Blandness from the Biggies, Innovative Indies: Book-Industry Trends at BEA 2005
Tsunami Publishing’s Bob Bellin is a small publisher who thinks big. “We take abandoned brands, former bestsellers that we can bring back to bestsellers through aggressive and offbeat marketing and promotion.”
New York Times bestseller Steve Alten feels Bellin is treating him “a lot better than my last two publishers.” Bellin sent out 1500 galleys of his first title, Alten’s The Loch; he spent $100,000 on PR, satellite TV and radio tours, bought ad time and a banner on a coast-to-coast radio show, and is testing a radio ad campaign involving a bookstore coop.
“Our goal is to sell books. Ideally, a book that’s likely to be made into a movie; it will sell more books.” And apparently, it’s working, so far. “We popped in the first week at number 9 on Ingram’s bestseller list. We’ve already sold more than his last publisher. We printed five figures and we’re about to go to print again,” one month after the May 1 publication date. Bellin bought the rights to another abandoned Alten book, Meg, from Bantam. New Line Cinema is making the movie.
The trend of smaller publishers picking up larger authors was evident elsewhere at the show. Two among several examples: Small publisher Quill Driver Press has picked up Dr. Ruth, and Chelsea Green, publisher of the mega-hit Don’t Think of an Elephant (see related story), is in negotiation with some successful authors (but declined to name names).
On the other side of the fence, large publishers continue to pick up titles that have proven themselves in an independently published, self-published, or even subsidy-published run. John Wiley, for instance has picked up Internet marketing gurus Joe Vitale and Mark Joyner (in separate books, although the two have often collaborated).
Several categories seem to be drying up. You’d expect some reduction in political books now that last year’s hotly contested election is in the past, but their near-total absence from the major houses and obscurity even among the smaller houses was surprising.
Also, unless I simply missed the whole section somehow, there were amazingly few glitzy new cookbooks. The cookbooks I saw were mostly of the down-home variety, rather than the big coffee-table volumes that have dominated for several years. Combined with the greatly reduced presence of large four-color art titles, the shortage made me wonder if there’s been a huge increase in the cost of printing and/or shipping in Asia–though I wouldn’t expect the impact of the weak dollar and high fuel prices to show up until next year, given the publishing industry’s long lead times.
I noted last year how bland the largest houses have become, and this year that was even more true. Cookie-cutter, formulaic books dominated the largest booths–but independent publishers continue to focus on titles that one can take pride in.
One category where the largest houses do seem to still have some verve: history. Lots of solid-looking titles on wars, presidents, and fashions over the decades and centuries.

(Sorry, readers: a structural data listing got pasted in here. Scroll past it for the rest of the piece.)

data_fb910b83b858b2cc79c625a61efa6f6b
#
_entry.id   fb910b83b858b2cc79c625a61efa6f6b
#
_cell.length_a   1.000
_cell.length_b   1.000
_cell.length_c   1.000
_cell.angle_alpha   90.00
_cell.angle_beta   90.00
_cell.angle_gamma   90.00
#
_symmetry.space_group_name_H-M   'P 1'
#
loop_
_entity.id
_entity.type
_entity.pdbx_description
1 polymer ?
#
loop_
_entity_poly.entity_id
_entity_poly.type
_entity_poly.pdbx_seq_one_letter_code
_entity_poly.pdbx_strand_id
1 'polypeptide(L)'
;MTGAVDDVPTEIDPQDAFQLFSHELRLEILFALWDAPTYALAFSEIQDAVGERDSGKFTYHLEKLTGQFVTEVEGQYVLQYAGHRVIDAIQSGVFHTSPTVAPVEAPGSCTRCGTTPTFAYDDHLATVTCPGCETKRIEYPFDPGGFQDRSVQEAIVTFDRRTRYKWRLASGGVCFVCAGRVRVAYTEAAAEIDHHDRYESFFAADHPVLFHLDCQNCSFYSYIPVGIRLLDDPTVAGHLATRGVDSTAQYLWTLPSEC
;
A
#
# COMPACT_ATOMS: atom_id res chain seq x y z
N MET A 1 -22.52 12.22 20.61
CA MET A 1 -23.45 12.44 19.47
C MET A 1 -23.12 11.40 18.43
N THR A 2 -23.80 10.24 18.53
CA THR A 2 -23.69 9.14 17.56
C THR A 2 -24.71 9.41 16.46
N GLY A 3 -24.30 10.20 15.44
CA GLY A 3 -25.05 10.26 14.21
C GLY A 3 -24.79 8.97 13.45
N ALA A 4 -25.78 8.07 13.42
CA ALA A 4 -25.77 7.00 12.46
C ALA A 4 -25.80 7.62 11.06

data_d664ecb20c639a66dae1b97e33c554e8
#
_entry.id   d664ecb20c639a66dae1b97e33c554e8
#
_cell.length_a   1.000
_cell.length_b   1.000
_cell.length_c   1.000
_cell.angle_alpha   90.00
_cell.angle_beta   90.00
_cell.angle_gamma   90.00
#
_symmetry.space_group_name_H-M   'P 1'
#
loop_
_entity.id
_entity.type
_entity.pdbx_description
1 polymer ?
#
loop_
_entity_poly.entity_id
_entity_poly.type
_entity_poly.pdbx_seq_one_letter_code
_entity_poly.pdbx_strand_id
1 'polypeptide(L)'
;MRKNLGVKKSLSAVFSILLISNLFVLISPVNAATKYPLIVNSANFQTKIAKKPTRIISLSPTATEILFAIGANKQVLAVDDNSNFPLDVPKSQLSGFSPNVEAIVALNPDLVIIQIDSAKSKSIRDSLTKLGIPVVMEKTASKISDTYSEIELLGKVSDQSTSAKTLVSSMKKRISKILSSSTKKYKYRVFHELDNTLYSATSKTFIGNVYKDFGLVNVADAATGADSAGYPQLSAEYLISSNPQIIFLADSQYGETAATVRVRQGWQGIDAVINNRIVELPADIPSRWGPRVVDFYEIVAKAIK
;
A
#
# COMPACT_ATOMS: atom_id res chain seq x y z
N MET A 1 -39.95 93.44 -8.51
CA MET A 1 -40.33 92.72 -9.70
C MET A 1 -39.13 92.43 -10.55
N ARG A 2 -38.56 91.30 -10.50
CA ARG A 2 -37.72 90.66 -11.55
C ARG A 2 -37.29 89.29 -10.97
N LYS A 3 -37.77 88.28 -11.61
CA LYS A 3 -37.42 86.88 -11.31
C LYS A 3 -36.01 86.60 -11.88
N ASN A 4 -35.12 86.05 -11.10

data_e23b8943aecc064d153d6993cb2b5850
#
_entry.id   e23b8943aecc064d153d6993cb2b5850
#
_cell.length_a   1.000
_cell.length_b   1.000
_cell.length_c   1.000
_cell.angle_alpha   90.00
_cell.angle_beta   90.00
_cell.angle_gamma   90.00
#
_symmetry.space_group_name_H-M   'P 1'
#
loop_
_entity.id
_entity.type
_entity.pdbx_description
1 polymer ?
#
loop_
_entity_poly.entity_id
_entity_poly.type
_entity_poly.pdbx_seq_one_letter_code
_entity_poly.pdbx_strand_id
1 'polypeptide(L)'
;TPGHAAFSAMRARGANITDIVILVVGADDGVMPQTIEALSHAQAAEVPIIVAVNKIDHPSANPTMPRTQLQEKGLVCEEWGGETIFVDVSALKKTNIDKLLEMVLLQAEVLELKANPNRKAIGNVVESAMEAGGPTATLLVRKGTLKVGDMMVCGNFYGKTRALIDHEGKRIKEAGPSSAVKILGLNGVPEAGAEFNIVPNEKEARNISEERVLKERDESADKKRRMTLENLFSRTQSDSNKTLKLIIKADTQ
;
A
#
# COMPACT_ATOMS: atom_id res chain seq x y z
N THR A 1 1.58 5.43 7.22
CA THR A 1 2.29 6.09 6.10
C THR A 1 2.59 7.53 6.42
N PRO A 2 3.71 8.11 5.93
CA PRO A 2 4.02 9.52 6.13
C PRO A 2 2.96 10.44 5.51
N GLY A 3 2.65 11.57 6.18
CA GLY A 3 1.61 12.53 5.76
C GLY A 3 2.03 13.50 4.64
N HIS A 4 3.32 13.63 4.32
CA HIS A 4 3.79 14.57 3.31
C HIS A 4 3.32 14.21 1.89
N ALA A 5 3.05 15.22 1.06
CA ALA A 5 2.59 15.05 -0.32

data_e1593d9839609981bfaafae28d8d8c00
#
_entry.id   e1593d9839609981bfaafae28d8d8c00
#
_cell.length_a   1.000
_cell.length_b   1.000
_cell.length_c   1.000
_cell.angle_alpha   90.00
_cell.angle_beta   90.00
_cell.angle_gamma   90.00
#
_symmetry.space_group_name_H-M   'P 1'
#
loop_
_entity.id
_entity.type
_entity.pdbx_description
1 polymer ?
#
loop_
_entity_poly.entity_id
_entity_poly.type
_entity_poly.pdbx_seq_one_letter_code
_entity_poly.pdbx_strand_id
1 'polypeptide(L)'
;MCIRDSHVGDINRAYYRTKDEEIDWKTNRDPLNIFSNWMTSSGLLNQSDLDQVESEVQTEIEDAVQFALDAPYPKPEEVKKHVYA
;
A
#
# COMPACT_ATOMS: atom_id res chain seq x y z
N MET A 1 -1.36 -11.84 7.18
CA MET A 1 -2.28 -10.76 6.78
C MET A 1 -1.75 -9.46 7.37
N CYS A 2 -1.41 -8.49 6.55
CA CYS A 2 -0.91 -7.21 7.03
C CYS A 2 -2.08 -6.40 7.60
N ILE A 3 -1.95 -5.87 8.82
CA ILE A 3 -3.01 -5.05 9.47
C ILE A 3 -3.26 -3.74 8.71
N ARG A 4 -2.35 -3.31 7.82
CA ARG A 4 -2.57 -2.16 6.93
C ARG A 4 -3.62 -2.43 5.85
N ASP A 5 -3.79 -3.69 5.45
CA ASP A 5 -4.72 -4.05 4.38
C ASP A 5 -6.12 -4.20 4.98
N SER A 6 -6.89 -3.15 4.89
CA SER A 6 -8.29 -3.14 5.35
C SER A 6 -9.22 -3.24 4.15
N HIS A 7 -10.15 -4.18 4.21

And perhaps 2005 is the Year of the Ordinary Mortal. From both small and large publishers, I saw a number of books celebrating the achievements of average Joes and Janes. One of my favorites in the category was Damn! I Wish I’d Written That!: chronicling the publishing successes of ordinary folks who didn’t necessarily even have big credentials. (However, it was rather odd to see Spencer Johnson’s Who Moved My Cheese on the cover along with several more appropriate books. Johnson, after all, was already the best-selling co-author of The One-Minute Manager.)
Faith and religion were much evident this year, and not just in the religion aisles. WJK Books, whose The Gospel According to the Simpsons I picked up a couple of years ago, has now expanded to a whole line of Gospel According to titles: Harry Potter, Tolkein, and even (forthcoming) Oprah, among others. Wonder if the Potter book will shift the discourse among those elements of the Christian Right that have attacked and tried to censor the series.
And speaking of Hogwarts’s celebrated wizard, spin-off were everywhere: not just books trying to position themselves as the Next HP, but also literary criticism and scholarship on Potter and other fantasy series–looking, for instance at the mythology that influenced JK Rowling (this is a trend at least a few years old–my 2001 show report mentions The Magical Worlds of Harry Potter: A Treasury of Myths, Legends, and Fascinating Facts, but more titles are appearing, including Fact, Fiction, and Folklore in Harry Potter’s World from midsize publisher Hampton Roads.
As I look over my notes, I do notice that a lot of what I’ve found worth mentioning is from midsize publishers who put out, say, 10 to 50 titles per year. As the big boys swallow each other up and increasingly concentrate on celebrity tell-alls and blockbuster novels from famous authors, perhaps it is these publishers who will become the Keepers of the Culture: the ones who can release books that actually advance our thinking as a society, who take a chance on a first-timer’s literary gem–and who have enough marketing muscle (unlike the vast majority of self-publishers, tiny independents with fewer than five titles a year, or authors publishing with subsidy presses) to actually move the books out of the warehouse, into the bookstore, and out to the consumer.
Maybe it’s time to start reading publisher labels as we select our bookstore purchases. While an imprint like Chelsea Green, Berrett-Koehler, or New Society Publishers–and there are a couple of dozen others–doesn’t guarantee a great book, in my experience, it definitely increases the odds.
Shel Horowitz is the Editor of Global Arts Review and Down to Business and the founder of the Business Ethics Pledge campaign. His Apex Award-winning latest book is Principled Profit: Marketing That Puts People First.
Another article from the 2005 BEA: